The leader of General Electric is handing over the reins after 16 years.
Jeff Immelt took charge of the massive industrial company shortly after the 9/11 terrorist attacks and steered the business through the upheavals of the global recession.
He oversaw a proliferation of GE's activities in energy and the grid edge: the Ecomagination sustainability initiative, leadership in wind turbine manufacturing, smart grid analytics, GE Current, more efficient gas turbines, storage paired with power plants and machine learning to predict power plant wear and tear before it happens.
GE Healthcare CEO John Flannery has taken over Immelt's role as CEO, and will assume the title of chairman from him at the end of the year. The Board of Directors had been planning for succession since 2011, according to a statement.
Flannery previously held leading roles in GE Equity, GE Capital and the company's India operation. While running business development at GE Corporate he spearheaded the acquisition of Alstom's power business, which doubled GE's installed power base and strengthened its renewables protfolio (and beat Siemens to the punch).
“He has broad experience across multiple businesses, cycles and geographies,” Immelt said of Flannery. “He has a track record of success and led one of our most essential businesses.”
Electricity has always been a core business at GE, which emerged from Thomas Edison's early attempts at monetizing power generation and distribution. After more than a century in operation, the company has been willing to change to meet the evolving demands of today's grid.
After Enron went under, GE acquired its wind power unit, and has since grown to the number two slot for global turbine sales.
In 2005, GE launched Ecomagination, a strategy to drive more efficient, clean innovation across the various business units. As of 2016, the company had invested $20 billion in clean technology innovation and solutions that returned more than $270 billion of revenue, Ecomagination Global Executive Director Deb Frodl told GTM's Julia Pyper.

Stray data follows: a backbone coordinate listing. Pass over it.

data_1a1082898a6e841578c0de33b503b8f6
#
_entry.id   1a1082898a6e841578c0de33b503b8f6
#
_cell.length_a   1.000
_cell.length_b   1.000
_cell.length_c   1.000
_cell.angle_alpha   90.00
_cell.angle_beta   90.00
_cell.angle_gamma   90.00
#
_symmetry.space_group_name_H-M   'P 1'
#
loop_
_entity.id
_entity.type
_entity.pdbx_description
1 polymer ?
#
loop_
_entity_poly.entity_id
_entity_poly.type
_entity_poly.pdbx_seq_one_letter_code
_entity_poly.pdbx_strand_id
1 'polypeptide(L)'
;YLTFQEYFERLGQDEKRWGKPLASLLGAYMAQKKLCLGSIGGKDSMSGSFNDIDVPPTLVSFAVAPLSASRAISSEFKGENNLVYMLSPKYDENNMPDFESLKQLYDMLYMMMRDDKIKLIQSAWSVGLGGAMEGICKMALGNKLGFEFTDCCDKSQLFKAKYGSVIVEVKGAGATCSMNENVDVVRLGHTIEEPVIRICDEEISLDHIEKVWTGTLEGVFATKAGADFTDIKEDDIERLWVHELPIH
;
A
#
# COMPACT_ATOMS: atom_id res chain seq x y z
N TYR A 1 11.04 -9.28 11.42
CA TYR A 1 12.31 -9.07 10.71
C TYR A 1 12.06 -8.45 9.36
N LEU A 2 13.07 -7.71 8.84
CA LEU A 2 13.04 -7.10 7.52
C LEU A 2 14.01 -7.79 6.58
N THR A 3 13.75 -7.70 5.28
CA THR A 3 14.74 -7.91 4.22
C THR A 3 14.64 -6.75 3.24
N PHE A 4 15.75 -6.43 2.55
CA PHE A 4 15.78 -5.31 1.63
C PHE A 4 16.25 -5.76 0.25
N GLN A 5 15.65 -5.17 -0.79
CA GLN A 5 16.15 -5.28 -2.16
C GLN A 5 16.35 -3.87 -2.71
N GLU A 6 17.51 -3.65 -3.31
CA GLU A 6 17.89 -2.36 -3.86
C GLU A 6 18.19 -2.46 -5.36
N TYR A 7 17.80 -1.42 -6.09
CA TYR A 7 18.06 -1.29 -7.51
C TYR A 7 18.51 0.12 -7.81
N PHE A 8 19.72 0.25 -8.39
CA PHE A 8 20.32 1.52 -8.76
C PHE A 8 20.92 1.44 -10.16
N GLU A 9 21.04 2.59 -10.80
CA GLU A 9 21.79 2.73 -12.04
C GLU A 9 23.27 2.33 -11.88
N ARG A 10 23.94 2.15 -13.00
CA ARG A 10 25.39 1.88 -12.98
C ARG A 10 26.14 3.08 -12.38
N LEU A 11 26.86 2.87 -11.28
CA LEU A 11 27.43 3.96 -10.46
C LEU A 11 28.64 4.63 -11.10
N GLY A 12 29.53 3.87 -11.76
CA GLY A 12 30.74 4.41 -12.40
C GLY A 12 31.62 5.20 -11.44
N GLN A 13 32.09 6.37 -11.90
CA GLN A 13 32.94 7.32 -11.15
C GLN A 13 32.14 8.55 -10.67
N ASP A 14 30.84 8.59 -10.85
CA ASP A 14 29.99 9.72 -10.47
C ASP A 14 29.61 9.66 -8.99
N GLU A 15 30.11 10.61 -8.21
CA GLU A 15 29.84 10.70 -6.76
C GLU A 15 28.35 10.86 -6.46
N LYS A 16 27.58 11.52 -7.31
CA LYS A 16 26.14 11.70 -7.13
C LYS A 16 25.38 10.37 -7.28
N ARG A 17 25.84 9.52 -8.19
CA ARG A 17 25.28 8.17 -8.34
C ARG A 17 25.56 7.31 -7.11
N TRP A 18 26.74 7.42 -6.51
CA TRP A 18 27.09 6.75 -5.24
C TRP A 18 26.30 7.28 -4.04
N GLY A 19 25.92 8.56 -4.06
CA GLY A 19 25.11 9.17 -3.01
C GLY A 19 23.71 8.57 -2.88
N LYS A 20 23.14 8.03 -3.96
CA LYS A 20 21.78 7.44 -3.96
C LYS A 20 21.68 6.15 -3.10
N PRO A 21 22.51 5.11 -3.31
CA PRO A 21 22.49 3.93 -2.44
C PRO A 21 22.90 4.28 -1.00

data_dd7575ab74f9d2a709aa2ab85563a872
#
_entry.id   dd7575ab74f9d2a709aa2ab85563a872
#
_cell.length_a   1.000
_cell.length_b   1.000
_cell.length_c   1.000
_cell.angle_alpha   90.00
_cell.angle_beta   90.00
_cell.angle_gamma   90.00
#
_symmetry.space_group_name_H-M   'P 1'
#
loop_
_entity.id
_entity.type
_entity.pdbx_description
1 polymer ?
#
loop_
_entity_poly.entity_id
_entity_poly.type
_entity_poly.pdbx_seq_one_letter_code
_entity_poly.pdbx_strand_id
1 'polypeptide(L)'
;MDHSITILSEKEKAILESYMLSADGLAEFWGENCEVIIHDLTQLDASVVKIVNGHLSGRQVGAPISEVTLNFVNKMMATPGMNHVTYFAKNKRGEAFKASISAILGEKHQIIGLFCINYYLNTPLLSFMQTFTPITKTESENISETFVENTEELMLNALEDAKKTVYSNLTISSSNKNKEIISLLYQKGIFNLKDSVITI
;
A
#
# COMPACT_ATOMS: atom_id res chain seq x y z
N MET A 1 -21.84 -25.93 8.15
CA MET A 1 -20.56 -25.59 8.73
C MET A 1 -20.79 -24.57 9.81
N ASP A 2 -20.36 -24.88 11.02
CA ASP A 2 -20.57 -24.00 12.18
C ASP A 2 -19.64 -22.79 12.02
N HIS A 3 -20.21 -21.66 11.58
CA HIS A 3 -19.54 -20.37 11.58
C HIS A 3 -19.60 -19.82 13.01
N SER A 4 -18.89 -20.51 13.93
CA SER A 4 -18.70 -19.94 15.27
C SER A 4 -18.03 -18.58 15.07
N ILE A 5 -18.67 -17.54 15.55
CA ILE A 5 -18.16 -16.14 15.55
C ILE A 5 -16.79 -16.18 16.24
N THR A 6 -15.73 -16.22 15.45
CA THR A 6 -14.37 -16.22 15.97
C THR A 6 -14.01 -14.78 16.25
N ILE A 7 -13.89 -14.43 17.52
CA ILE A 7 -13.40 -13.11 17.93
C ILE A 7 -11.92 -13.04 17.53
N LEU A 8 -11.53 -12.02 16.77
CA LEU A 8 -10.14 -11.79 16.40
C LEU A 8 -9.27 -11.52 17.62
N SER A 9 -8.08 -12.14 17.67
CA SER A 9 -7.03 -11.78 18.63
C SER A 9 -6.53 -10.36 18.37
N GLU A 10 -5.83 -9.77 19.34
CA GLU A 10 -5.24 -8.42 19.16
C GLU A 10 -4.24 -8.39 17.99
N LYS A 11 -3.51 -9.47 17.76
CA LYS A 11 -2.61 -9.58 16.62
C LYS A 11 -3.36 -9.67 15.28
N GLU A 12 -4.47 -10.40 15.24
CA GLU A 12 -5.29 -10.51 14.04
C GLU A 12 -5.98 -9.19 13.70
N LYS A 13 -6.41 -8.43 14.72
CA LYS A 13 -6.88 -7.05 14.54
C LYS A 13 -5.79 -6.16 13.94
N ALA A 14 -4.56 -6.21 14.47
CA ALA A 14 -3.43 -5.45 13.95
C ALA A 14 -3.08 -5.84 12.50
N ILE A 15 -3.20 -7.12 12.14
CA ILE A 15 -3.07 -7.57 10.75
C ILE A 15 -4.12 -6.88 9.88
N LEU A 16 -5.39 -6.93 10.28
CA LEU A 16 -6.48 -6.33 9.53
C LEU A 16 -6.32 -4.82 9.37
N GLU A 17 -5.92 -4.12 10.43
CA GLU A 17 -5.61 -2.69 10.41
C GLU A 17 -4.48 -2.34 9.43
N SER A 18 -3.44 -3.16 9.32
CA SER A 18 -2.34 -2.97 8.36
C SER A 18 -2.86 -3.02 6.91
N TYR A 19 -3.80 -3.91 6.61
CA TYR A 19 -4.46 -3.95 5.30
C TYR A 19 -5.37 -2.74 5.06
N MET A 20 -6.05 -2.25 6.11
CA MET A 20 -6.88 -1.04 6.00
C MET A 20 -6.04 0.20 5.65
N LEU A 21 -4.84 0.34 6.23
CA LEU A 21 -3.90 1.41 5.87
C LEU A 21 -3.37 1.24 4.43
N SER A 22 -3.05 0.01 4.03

In keeping with the company's push to define itself as a “digital industrial company,” GE launched the energy management unit Current, which wraps efficient lighting and digital analytics into a smart systems products.
That $1 billion “startup” within a corporation has chased the budding market for integrated energy services. It ran into problems defining its role, given the panoramic suite of products it offered, and launched “strategic organizational changes” last year.
GE's conventional generation division has also gone digital. The Digital Power Plant offering uses internet-of-things data streams to manage gas turbines more flexibly and efficiently.
In April, GE completed its second hybrid electric gas turbine plant for Southern California Edison, pairing 50-megawatt range generators with a set of batteries capable of providing 10 megawatts and 4 megawatt-hours of power. That combination shifts the fast ramping duties to the batteries, allowing the tubrine to operate more efficiently.
Power remains just one of GE's specialties, with other divisions including transportation, aviation and healthcare. It remains to be seen what strategic direction Flannery will take in the coming years, and what emphasis the energy business will have in that.
“In the next few months, my focus will be on listening to investors, customers and employees to determine the next steps for GE,” he said in a statement.
Stay tuned to see if the energy software buying spree continues.